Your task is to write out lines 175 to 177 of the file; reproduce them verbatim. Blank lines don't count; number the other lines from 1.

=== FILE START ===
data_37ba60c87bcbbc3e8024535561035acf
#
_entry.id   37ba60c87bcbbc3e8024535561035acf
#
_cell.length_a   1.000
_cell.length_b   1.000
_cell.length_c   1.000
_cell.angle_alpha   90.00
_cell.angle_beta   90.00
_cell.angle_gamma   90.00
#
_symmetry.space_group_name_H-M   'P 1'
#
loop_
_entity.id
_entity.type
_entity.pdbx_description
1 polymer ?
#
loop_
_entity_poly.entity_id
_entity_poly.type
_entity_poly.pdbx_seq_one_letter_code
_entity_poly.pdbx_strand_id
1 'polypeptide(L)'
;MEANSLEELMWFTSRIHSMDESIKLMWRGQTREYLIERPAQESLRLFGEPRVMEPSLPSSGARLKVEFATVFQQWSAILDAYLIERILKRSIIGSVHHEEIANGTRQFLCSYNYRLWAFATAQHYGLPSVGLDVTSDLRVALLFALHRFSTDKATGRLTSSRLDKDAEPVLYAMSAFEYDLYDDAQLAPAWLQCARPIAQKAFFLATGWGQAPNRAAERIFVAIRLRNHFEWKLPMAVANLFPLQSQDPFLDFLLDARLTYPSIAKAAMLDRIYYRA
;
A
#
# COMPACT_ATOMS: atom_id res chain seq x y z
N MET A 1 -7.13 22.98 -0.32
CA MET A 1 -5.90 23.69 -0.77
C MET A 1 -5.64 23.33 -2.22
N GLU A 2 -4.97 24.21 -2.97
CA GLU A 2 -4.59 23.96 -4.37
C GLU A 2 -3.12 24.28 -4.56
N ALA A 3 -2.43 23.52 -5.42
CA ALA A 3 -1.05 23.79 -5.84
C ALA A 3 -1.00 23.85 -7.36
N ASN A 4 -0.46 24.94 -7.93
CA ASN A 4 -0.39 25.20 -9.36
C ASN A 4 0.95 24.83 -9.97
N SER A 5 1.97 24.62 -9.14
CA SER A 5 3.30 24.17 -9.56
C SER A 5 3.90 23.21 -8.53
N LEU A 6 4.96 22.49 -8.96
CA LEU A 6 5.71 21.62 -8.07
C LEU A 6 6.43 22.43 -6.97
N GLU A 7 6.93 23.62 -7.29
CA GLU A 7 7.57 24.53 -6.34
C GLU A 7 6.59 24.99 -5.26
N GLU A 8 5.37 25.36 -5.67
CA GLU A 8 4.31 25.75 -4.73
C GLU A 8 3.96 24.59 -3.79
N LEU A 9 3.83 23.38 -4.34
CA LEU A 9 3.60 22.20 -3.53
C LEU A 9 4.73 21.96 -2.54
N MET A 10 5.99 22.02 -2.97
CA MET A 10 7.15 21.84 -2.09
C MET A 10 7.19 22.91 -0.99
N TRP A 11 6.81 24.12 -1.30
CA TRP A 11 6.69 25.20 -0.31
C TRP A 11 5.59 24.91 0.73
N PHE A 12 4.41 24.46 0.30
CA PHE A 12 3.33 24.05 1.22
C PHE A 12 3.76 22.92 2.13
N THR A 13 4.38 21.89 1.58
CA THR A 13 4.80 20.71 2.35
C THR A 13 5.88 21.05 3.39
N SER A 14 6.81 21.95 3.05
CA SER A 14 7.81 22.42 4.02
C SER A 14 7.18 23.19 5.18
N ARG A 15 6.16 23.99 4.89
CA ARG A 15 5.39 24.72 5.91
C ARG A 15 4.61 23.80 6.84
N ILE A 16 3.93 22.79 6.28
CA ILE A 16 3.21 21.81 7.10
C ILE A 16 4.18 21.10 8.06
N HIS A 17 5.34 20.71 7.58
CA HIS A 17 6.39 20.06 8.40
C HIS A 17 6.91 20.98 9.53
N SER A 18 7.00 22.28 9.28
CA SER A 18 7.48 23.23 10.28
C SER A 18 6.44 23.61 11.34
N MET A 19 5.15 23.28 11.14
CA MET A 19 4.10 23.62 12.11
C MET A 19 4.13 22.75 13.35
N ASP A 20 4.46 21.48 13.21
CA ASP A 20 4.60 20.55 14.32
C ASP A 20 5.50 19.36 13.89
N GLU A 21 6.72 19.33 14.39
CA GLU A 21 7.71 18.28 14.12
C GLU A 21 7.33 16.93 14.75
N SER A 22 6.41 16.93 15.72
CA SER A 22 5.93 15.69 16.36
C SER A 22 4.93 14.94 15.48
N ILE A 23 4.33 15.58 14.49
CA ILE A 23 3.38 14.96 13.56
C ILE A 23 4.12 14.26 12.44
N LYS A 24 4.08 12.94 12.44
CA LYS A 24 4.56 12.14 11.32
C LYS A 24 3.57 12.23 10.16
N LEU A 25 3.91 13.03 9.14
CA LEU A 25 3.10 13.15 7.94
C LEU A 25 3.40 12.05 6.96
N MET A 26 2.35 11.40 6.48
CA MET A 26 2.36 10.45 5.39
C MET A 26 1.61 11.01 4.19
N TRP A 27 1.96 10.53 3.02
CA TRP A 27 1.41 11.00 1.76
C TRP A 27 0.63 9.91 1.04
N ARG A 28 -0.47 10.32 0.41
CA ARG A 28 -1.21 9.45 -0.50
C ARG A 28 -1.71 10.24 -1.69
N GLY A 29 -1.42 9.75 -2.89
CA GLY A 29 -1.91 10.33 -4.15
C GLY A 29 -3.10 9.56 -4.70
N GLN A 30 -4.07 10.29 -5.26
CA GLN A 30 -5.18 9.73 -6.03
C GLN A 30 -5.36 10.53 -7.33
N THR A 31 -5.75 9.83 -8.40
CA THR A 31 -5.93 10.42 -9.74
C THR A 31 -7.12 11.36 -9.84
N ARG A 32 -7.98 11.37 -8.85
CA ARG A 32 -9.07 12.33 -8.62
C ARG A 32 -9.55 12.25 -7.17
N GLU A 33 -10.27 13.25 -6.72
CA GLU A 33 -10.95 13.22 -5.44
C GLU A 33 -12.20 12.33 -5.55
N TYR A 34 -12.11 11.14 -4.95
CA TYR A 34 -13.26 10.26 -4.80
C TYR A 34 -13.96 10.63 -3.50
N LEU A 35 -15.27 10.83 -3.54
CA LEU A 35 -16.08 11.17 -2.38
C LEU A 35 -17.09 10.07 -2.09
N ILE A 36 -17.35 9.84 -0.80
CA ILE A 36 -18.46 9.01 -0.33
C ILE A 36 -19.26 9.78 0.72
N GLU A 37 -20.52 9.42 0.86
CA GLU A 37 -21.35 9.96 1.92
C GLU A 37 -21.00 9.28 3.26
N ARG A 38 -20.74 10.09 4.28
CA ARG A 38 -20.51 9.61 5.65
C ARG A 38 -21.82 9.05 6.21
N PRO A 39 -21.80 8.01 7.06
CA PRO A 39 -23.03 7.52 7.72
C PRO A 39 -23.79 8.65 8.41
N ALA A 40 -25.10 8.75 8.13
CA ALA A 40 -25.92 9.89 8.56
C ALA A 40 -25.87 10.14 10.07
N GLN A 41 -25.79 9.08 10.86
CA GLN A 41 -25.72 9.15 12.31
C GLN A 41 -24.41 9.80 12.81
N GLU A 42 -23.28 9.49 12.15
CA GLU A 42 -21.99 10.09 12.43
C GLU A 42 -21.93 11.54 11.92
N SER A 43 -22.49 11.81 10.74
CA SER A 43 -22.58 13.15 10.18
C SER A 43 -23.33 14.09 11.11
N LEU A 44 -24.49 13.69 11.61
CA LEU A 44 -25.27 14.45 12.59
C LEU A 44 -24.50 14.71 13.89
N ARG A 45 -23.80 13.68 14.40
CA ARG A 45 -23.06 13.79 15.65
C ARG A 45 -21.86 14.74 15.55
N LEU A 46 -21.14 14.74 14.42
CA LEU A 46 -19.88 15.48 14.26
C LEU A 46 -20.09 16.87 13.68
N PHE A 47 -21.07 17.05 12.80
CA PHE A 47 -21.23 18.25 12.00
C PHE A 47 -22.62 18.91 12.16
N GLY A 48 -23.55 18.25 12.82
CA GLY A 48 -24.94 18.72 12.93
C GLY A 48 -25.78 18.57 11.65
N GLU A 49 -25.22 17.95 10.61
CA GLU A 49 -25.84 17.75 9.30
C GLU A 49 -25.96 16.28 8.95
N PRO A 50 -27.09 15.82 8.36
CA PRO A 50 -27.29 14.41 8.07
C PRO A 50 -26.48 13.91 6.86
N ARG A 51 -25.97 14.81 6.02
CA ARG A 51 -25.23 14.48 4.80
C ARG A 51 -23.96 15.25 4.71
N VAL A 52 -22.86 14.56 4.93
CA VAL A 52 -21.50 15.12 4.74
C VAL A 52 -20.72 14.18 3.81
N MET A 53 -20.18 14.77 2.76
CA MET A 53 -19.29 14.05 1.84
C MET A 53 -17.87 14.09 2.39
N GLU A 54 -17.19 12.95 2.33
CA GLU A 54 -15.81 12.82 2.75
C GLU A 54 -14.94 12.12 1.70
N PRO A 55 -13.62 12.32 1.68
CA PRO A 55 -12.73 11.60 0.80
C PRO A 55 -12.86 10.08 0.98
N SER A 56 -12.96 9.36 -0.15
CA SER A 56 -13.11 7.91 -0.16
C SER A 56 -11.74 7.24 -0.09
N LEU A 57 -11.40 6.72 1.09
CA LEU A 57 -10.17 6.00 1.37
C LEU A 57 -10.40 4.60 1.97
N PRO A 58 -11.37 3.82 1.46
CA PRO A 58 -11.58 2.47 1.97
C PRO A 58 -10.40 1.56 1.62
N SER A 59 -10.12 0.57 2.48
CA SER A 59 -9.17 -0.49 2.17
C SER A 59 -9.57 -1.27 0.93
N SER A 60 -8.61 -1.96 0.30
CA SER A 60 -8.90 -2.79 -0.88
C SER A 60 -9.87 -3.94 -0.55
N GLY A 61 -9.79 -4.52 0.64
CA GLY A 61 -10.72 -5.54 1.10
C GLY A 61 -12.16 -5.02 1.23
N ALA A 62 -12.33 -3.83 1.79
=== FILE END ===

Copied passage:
N GLU A 49 -25.22 17.95 10.61
CA GLU A 49 -25.84 17.75 9.30
C GLU A 49 -25.96 16.28 8.95